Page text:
Guest columnist: Triangle volunteers make nonprofits hum
December is the time of year when many nonprofit organizations look back on the previous 12 months and think about the generosity of their supportive donors. Concentrating on the dollars and cents of accomplishing good work sometimes seems like an all-consuming enterprise. But even if every one of the thousands of nonprofit organizations in the Triangle area found themselves financially independent, with no further need to write grant proposals or letters of appeal, we still would not be able to fulfill our missions. Volunteers make the difference. Without the legions of volunteers who populate the nonprofit landscape, all the money in the world would not bring about change by itself. It is the unselfish commitment of our volunteers who provide us with the amplified ability to work in the interest of public good.
The facts about this army of volunteers speak volumes. The year before last, in an often-quoted study by Independent Sector, 62.8 million people in the United States volunteered their time. The value of the time devoted to working in the public interest has been quantified as being truly off the charts. The Philanthropy Journal estimates that an hour of volunteer time in our state of North Carolina is valued at $18.80 an hour. That’s millions of dollars of hard work and energy aiding statewide nonprofits in meeting their objectives each and every year.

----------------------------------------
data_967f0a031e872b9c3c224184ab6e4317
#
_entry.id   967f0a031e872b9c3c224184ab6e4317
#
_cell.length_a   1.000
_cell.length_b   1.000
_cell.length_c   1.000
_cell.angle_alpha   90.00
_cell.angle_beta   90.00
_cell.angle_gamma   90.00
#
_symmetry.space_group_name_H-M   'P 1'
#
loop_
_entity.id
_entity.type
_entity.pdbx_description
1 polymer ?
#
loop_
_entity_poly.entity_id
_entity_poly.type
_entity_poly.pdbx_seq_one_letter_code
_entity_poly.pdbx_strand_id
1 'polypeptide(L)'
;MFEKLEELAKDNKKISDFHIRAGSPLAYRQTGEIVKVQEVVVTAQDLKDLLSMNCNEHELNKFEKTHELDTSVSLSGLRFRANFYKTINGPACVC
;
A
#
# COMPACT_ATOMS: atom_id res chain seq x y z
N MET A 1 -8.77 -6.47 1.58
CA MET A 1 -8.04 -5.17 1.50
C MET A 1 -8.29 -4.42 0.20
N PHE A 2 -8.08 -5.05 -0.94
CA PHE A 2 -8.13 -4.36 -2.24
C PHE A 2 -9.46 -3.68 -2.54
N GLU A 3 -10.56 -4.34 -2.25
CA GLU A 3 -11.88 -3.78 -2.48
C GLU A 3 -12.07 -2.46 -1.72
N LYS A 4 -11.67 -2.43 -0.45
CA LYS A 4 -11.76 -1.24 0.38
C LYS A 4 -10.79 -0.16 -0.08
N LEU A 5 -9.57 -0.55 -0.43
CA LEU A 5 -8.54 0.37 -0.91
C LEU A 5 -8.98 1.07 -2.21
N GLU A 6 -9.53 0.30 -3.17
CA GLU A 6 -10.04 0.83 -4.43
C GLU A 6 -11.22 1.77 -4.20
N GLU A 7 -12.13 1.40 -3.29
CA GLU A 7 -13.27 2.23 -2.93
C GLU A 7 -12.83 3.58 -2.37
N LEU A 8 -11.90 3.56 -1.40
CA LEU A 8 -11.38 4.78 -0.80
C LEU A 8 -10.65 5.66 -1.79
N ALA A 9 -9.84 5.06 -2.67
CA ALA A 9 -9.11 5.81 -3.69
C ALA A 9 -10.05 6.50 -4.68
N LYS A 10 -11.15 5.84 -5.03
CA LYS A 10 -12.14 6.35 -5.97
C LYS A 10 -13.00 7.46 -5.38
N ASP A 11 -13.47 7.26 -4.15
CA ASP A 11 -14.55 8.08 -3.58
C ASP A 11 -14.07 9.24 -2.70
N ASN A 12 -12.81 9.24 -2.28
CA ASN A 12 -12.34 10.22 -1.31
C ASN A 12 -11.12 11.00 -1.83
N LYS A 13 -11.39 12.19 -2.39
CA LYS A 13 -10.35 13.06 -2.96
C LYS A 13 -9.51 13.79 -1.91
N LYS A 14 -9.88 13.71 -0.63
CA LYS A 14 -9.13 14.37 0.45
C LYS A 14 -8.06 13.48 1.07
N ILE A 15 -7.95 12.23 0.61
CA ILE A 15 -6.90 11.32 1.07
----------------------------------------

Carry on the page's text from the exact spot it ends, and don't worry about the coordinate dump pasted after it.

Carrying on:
At the Emily K Center, the volunteers in our educational programs are primarily college students from a number of the great schools in the region. Undergraduate and graduate students from Duke University, North Carolina Central and the University of North Carolina stream in every day on foot and by bicycle, bus and car to support our certified instructors and work with our Scholars. The volunteers’ primary tasks are academically focused and skill specific, but a quick walk around the center on any given day reveals that these students provide much more than that. They operate as role models and inspiration for the young people we serve. In addition to our college-aged volunteers, we also benefit from the assistance of local community members whose experience and know-how is a tremendous benefit to our students as they shape their vision of career possibilities and long-term goals. My fellow nonprofit leaders share with me that their volunteers provide not only time-on-task, but also provide the communities we serve with friendship and hope.
So, at this time of year especially, on behalf of executive directors, development personnel and volunteer coordinators throughout the Triangle area, hats off to our volunteers. You are essential. You effect change. You make the real work possible, and for that, we owe you thanks!
Adam Eigenrauch is executive director of the Emily Krzyzewski Center in Durham.